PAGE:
Improving Sleep Quality with Muse

Rather than rely on sleep medication I decided to explore more sustainable ways to address this issue. In researching effective sleep habits, I discovered a tool to help me develop the skills to manage my racing thoughts. Muse is a tool for helping promote relaxation and mindfulness by sensing brain activity. I purchased it online (www.choosemuse.com) for $249. Muse consists of a band I wear on my forehead and an app installed on my computer.  Each morning, I wear the Muse

headband, insert earbuds to my iPhone and start the session. The Muse band measures my brain activity and plays audio that simulates the level of this activity. If my mind is racing, I will hear large waves crashing. With this awareness, I can focus on my breathing, and as I do so, my brain activity slows and birds begin to chirp. Gradually, I have increased the length of each session from 3 to 7 minutes. In essence, the Muse application teaches me to calm my mind through conscious breathing.

 

The iPhone app collects data to show the progress I am making associated with the level of brain activity, consistent with other measurement tools such as a FitBit or a Fuelband. For example, the following image summarizes my overall progress in using Muse including the following elements:

  • Relative amount of calm time in each Muse session for the past two weeks

  • Total amount of time using Muse in all of my sessions

  • Progress toward this weeks goal

  • Current streak of Muse sessions

  • Key milestones in my usage (e.g., 50 calm sessions)

The skills I’ve learned using Muse have improved my quality of sleep as well my overall ability to use conscious breathing throughout the day to center and focus and navigate emotional or stressful situations. Over time I will increase the duration of each Muse session, enabling me to enhance my skills at managing anxious thoughts.  While I have used other mindfulness tools with some success, Muse is unique in its ability to measure brain activity and provide feedback. Like any self-improvement tool, it is important to use Muse on a regular basis to build skills in mindfulness.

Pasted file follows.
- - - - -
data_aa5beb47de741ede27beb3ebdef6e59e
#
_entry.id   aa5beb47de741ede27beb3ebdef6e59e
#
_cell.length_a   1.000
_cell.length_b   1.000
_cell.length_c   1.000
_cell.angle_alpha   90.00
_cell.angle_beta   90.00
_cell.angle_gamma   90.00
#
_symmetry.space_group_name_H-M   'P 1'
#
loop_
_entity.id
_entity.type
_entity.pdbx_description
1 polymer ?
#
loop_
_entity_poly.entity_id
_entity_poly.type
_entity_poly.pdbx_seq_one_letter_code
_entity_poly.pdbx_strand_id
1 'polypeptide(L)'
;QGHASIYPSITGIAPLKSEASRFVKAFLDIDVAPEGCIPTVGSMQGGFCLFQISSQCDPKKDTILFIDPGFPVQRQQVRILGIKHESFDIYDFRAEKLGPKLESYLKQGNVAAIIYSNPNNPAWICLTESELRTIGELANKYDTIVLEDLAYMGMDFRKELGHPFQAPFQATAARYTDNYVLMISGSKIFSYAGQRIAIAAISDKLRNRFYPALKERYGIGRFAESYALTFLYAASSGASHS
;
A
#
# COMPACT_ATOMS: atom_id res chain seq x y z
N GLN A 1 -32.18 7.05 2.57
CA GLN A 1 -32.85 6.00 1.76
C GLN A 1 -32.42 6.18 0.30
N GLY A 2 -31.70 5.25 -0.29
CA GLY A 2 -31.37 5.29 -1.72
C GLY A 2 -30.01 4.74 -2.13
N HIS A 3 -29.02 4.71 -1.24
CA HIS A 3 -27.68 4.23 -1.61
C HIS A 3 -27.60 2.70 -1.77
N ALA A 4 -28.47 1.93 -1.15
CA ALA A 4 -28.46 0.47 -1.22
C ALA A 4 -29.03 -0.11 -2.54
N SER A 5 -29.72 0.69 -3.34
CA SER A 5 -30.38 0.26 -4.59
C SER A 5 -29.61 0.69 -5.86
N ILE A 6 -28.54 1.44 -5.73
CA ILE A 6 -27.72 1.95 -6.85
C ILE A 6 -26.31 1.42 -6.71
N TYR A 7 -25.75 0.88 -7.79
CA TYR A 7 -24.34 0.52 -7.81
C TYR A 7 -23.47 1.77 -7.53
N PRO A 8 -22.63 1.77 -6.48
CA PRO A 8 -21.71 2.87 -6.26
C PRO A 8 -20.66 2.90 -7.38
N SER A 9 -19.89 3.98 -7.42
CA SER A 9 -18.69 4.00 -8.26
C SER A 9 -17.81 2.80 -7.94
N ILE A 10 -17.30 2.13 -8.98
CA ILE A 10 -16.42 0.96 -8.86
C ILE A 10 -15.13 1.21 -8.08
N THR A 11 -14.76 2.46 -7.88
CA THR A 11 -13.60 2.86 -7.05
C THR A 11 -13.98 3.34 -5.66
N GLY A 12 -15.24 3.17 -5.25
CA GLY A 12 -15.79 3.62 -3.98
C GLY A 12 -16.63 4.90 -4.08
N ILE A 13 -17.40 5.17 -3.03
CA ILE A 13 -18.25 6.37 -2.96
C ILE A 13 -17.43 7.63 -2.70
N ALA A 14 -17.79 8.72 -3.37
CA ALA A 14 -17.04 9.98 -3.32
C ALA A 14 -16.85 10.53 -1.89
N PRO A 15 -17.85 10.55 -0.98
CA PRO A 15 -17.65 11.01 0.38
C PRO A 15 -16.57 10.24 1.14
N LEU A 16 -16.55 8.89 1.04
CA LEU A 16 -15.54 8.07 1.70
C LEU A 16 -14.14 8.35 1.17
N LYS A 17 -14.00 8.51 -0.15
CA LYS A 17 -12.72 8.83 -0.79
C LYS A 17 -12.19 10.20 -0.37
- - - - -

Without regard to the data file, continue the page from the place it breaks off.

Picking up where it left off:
Maintaining your resiliency is critical to your ability to sustain your performance as a leader in the face of greater organizational demands and complexity. A key strategy for maintaining your resiliency is self-care, and sleep is a key component. Improving your ability to navigate anxious thoughts can be just the ticket to enhancing your effectiveness. Tools such as Muse can help you build self-awareness, practice mindfulness, and thereby improve the quality of your sleep.

 

 

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Dr. Kevin Nourse has more than 20 years of experience developing resilient leaders and is the founder of Nourse Leadership Strategies. Together with Dr. Lynn Schmidt, he wrote Shift Into Thrive: Six Strategies for Women to Unlock the Power of Resiliency. Kevin resides in Palm Springs, California, and Washington, DC. 

 

(c) 2017 Kevin Nourse